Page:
by Gena Moore, CFSA Organic Research Coordinator | Apr. 7, 2016 –

Grafted tomatoes vs. non-grafted

Left: Grafted tomato plants. Right: Non-grafted tomatoes in a field severely infested with bacterial wilt.
Photo by Josh Freeman.

 

Tongue Approach Grafting Technique

Heirloom tomatoes are unique, eye-catching, delicious, and difficult to grow. Because these plants have not been selectively bred for disease resistance, they can be susceptible to pathogens and have low success rate in the field.

One way to combat these issues – and stimulate plant productiveness – is through grafting.

Grafting is when you join two separate objects together, in this case, a rootstock and a scion. By grafting an heirloom scion (the top part) to a disease-resistant rootstock (the bottom part) you can create an heirloom tomato plant that will be more productive and healthy. This grafted plant will still produce those unique, eye-catching, delicious fruits; and more of them!

Tools and Supplies

There are a few things you need in order to graft tomatoes:

  • Rootstock (the lower portion of the grafted plant): select a hardy, disease-resistant variety.
  • Scion (the upper portion of the grafted plant): heirloom or other desired variety.
  • Grafting clips – plastic, spring loaded clips work great for the tongue approach.
  • A single edge razor – one from the drugstore is fine!
  • A spray bottle filled with clean water.
  • 3-4” pots and extra potting soil.
  • Disinfectant, like a diluted bleach solution.
  • Healing chamber – a small confined area with high humidity and complete darkness. You can buy domes that fit over standard size flats or get creative and make your own healing chamber.

Expert Tip

The tongue approach grafting technique is great for beginners. You will have a higher success rate as compared to some other techniques and it can be applied to many other crops. Once you master the tongue approach, try moving on to top grafting.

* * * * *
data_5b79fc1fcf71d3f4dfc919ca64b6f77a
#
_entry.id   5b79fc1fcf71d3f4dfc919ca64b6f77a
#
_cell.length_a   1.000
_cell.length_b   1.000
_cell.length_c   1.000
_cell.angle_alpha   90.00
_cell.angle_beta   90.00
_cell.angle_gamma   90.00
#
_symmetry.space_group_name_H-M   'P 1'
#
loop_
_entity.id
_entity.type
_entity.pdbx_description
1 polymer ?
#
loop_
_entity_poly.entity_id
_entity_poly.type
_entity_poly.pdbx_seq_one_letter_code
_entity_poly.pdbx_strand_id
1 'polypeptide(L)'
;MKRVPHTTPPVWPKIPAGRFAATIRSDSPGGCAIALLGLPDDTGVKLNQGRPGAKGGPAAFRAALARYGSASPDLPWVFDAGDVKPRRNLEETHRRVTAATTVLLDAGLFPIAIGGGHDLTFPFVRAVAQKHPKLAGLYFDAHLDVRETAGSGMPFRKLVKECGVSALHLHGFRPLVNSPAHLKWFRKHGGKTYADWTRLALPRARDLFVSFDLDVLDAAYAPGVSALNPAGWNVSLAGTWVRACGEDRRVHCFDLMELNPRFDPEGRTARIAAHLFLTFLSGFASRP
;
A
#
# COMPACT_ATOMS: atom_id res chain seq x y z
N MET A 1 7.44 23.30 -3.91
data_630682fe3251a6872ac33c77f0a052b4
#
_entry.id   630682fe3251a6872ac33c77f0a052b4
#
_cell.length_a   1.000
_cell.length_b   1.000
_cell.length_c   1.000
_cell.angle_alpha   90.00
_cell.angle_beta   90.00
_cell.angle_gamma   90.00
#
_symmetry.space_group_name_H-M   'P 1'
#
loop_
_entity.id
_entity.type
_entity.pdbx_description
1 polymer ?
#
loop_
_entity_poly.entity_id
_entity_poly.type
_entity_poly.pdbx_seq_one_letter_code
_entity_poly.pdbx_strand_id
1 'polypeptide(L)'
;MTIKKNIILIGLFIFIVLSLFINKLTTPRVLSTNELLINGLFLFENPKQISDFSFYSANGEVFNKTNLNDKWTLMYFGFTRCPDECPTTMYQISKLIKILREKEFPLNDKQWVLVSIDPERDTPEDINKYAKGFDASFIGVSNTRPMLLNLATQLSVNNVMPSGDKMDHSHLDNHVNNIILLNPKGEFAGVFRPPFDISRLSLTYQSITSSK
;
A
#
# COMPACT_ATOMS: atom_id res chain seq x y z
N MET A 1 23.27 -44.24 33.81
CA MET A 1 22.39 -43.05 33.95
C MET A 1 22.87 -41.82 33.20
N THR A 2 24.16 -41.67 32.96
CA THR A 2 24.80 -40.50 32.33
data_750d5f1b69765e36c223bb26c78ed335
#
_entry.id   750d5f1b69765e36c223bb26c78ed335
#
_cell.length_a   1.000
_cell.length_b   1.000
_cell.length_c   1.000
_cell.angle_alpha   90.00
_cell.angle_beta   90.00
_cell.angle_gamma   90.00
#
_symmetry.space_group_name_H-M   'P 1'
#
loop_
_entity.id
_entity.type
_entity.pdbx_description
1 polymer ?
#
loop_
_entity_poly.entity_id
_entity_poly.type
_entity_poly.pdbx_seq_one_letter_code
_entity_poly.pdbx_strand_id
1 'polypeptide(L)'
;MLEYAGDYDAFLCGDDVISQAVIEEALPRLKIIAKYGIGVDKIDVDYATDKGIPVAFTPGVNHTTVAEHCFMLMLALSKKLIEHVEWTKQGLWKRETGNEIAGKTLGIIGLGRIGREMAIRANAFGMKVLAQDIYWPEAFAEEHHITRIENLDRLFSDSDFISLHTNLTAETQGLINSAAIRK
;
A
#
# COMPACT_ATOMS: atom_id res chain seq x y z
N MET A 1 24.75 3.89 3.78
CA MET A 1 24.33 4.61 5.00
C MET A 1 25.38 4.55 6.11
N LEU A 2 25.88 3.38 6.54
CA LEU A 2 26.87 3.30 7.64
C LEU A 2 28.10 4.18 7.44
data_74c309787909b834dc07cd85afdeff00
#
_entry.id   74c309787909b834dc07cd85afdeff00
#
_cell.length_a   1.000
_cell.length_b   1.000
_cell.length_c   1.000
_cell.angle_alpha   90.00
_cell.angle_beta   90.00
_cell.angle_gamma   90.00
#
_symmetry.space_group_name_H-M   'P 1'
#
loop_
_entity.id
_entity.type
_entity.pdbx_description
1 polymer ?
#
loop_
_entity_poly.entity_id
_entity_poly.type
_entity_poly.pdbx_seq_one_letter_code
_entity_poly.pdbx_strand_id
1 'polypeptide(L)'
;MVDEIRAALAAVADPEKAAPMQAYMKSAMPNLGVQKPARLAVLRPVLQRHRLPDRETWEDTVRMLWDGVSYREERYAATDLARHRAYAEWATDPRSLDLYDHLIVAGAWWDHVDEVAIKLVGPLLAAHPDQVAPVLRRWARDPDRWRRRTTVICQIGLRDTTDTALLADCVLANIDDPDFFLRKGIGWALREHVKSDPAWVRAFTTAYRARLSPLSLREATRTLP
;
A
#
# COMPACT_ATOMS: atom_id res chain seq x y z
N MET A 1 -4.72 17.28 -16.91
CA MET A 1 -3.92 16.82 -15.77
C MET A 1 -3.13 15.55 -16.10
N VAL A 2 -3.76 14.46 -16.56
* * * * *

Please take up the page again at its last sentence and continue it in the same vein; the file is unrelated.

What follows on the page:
Step 1: Set up Work Area

Grafting tomatoes - step 1

Ready your work area by cleaning the work surface, organizing your materials, and designating specific areas for the rootstock and scion.

For example, always keep your rootstock on the left and scion on the right.

Step 2: Prepare Your Plants

Photo by Gena Moore, CFSA

Remove the rootstock from the flat and cut the top off, roughly 4 inches above the soil line, and remove any remaining leaves/cotyledons.

Remove the scion and defoliate, leaving only the growing point and few leaves at the top. This reduces transpiration and allows the plant to revert most of its energy to healing the graft.

Step 3: Make the Graft    

Photo by Gena Moore, CFSA

Cut the stems at a 45° angle:

  • Rootstock: downward
  • Scion: upward

Make the cuts at the same height above the soil line and 80% through the stem. Once the cuts are made, slide the plants together and place a clip around the graft area.

Step 4: The Healing Process 

Photo by Gena Moore, CFSA

Place the two grafted plants in your pot, add extra potting soil as needed. Water the soil well and mist the plant with your spray bottle. If you’re doing multiple grafts, mist the plants frequently.

Finally, place all your grafted plants in the healing chamber for three days, slowly introduce light and wean the scion from its roots.

Post-Graft Care

The grafted plants should stay in the healing chamber, in complete darkness, for three days.

  • Day 4: Place the plants somewhere with indirect light.
  • Day 5: Cut halfway through the scion’s stem slightly below the graft area ad increase light.
  • Day 6: Cut the rest of the scion’s stem and remove the lower stem from the pot. Place as normal in the greenhouse or another transplant area.

After your plants have completely healed and established a good root system, they are ready to be planted in your greenhouse, high tunnel, or field. Do not plant the graft union below the soil line. Be sure to check below the graft area for any stems or roots that should be removed.

Trellis and prune as normal and enjoy a bountiful harvest of heirloom tomatoes.

Useful References

Visit our website for more info on tomato growing.